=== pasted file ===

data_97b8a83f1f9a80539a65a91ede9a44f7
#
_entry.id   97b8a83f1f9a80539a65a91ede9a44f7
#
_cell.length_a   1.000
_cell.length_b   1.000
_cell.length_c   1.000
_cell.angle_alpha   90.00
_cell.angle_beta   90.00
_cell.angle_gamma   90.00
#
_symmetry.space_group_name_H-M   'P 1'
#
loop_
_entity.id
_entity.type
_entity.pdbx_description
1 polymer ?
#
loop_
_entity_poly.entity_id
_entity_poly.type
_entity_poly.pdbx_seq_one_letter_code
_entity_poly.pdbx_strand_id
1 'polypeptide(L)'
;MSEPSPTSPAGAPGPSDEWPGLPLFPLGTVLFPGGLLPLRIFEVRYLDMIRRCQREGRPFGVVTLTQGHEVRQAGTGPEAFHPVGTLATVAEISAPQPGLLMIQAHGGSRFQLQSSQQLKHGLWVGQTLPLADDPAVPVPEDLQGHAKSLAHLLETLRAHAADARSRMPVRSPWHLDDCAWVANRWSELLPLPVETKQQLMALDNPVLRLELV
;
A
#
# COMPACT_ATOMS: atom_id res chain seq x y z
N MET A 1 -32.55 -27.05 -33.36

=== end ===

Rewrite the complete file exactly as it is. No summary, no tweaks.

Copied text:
data_97b8a83f1f9a80539a65a91ede9a44f7
#
_entry.id   97b8a83f1f9a80539a65a91ede9a44f7
#
_cell.length_a   1.000
_cell.length_b   1.000
_cell.length_c   1.000
_cell.angle_alpha   90.00
_cell.angle_beta   90.00
_cell.angle_gamma   90.00
#
_symmetry.space_group_name_H-M   'P 1'
#
loop_
_entity.id
_entity.type
_entity.pdbx_description
1 polymer ?
#
loop_
_entity_poly.entity_id
_entity_poly.type
_entity_poly.pdbx_seq_one_letter_code
_entity_poly.pdbx_strand_id
1 'polypeptide(L)'
;MSEPSPTSPAGAPGPSDEWPGLPLFPLGTVLFPGGLLPLRIFEVRYLDMIRRCQREGRPFGVVTLTQGHEVRQAGTGPEAFHPVGTLATVAEISAPQPGLLMIQAHGGSRFQLQSSQQLKHGLWVGQTLPLADDPAVPVPEDLQGHAKSLAHLLETLRAHAADARSRMPVRSPWHLDDCAWVANRWSELLPLPVETKQQLMALDNPVLRLELV
;
A
#
# COMPACT_ATOMS: atom_id res chain seq x y z
N MET A 1 -32.55 -27.05 -33.36